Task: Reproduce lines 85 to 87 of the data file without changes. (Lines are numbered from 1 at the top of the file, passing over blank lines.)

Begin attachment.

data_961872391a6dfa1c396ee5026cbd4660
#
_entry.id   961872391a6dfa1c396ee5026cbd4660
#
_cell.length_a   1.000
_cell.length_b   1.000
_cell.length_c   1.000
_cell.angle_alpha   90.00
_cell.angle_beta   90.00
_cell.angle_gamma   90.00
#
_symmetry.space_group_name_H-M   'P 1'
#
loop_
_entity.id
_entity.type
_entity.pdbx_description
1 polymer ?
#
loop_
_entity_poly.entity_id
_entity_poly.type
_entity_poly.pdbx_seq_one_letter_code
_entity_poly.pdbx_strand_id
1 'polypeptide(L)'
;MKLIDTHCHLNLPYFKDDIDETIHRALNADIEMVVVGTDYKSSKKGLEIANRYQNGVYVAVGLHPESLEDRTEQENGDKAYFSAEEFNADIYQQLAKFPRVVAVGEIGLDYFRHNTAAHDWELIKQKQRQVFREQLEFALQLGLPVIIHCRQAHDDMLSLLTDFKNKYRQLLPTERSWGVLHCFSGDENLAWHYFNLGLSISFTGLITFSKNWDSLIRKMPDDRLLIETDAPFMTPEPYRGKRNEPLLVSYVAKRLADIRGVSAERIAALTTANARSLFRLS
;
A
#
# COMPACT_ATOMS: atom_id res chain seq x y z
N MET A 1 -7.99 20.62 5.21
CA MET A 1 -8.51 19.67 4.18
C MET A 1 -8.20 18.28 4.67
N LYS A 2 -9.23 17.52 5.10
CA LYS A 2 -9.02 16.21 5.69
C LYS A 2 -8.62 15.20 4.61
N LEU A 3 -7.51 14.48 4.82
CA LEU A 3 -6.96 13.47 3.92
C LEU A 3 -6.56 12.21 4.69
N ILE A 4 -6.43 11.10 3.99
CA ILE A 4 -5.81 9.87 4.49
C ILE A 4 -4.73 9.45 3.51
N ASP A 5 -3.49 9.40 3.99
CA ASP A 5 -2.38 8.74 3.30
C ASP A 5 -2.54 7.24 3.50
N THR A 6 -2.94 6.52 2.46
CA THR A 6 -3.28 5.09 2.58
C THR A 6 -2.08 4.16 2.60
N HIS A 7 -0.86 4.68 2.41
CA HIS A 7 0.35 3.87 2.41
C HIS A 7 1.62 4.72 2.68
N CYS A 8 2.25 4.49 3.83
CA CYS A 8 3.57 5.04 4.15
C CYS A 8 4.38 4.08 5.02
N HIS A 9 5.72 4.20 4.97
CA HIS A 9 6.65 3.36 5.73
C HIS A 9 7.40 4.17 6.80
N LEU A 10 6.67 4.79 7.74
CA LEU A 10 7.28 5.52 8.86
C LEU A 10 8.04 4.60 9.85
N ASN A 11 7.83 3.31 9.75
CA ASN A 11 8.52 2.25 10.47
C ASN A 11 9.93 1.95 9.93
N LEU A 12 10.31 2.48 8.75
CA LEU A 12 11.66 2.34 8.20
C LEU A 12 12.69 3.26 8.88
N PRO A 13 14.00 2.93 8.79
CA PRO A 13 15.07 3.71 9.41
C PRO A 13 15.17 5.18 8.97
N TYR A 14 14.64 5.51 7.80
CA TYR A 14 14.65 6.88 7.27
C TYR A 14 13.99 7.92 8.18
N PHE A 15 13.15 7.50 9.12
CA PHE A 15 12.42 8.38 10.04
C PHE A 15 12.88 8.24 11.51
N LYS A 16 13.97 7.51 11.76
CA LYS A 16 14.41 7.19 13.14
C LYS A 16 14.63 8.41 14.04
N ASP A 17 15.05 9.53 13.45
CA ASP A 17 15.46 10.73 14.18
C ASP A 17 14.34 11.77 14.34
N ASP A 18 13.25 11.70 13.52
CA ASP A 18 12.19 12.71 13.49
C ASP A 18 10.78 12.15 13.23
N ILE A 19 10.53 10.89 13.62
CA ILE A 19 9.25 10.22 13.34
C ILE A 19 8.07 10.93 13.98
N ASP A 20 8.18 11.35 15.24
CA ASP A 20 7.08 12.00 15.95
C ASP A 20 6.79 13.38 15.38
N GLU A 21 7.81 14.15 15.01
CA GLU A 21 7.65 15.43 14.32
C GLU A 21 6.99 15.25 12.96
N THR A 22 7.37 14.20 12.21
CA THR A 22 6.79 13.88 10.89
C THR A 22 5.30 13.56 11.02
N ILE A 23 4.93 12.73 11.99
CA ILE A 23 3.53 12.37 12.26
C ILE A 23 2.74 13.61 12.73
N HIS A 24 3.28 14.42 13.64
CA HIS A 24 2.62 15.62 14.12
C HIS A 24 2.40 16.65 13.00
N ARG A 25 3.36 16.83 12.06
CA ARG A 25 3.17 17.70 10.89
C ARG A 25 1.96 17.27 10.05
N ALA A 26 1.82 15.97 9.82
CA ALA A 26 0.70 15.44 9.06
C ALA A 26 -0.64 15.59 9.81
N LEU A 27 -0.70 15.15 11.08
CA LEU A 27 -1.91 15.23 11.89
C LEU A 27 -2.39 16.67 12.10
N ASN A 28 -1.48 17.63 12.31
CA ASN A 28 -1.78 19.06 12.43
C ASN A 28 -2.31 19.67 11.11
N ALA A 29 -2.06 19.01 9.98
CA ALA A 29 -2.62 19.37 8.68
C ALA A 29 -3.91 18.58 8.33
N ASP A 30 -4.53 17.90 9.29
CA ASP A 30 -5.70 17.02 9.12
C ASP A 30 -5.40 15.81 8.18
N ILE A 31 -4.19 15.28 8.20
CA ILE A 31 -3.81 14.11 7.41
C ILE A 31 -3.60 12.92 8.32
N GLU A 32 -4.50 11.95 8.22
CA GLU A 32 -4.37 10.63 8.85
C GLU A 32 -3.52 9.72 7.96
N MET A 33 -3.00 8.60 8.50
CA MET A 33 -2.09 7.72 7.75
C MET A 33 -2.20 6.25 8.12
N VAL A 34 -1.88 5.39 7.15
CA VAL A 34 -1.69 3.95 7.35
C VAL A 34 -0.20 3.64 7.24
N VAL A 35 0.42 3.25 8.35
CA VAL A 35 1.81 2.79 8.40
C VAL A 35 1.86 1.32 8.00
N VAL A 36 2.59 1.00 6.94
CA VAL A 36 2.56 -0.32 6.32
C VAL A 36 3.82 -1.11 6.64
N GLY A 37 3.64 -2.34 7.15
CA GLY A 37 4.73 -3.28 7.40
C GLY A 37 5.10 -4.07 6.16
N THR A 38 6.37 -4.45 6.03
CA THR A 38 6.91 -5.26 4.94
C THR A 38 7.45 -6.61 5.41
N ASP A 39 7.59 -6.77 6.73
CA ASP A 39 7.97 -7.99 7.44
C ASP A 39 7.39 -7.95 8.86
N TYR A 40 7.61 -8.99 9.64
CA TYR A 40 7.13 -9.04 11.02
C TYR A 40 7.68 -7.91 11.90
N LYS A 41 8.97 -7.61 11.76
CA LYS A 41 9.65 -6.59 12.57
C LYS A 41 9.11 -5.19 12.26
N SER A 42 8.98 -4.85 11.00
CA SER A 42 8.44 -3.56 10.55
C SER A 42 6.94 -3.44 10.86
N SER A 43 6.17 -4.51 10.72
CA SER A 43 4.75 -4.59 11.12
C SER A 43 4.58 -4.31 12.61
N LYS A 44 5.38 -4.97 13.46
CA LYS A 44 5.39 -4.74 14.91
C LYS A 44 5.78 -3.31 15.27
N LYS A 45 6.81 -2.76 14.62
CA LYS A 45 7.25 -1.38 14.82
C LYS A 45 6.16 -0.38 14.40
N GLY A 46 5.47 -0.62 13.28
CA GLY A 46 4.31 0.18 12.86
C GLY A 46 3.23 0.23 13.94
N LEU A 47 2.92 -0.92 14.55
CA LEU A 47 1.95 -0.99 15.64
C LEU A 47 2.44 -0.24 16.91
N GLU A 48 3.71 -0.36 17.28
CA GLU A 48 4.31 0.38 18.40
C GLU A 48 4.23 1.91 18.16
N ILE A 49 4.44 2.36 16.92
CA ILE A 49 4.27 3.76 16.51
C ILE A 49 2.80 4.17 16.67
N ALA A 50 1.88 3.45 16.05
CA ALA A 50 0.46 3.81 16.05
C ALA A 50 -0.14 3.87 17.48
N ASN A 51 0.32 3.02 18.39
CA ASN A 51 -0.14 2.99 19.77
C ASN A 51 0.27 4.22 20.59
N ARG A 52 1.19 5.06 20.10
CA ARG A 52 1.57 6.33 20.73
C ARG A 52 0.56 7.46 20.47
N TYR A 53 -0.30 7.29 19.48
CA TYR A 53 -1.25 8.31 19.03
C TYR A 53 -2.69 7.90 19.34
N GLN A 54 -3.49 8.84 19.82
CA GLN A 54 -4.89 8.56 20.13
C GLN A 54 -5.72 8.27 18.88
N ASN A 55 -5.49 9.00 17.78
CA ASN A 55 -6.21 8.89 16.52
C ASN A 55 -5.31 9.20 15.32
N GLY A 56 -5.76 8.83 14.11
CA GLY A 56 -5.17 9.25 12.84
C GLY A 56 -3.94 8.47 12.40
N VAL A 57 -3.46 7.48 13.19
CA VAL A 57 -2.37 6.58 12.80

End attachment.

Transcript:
N ILE A 19 10.53 10.89 13.62
CA ILE A 19 9.25 10.22 13.34
C ILE A 19 8.07 10.93 13.98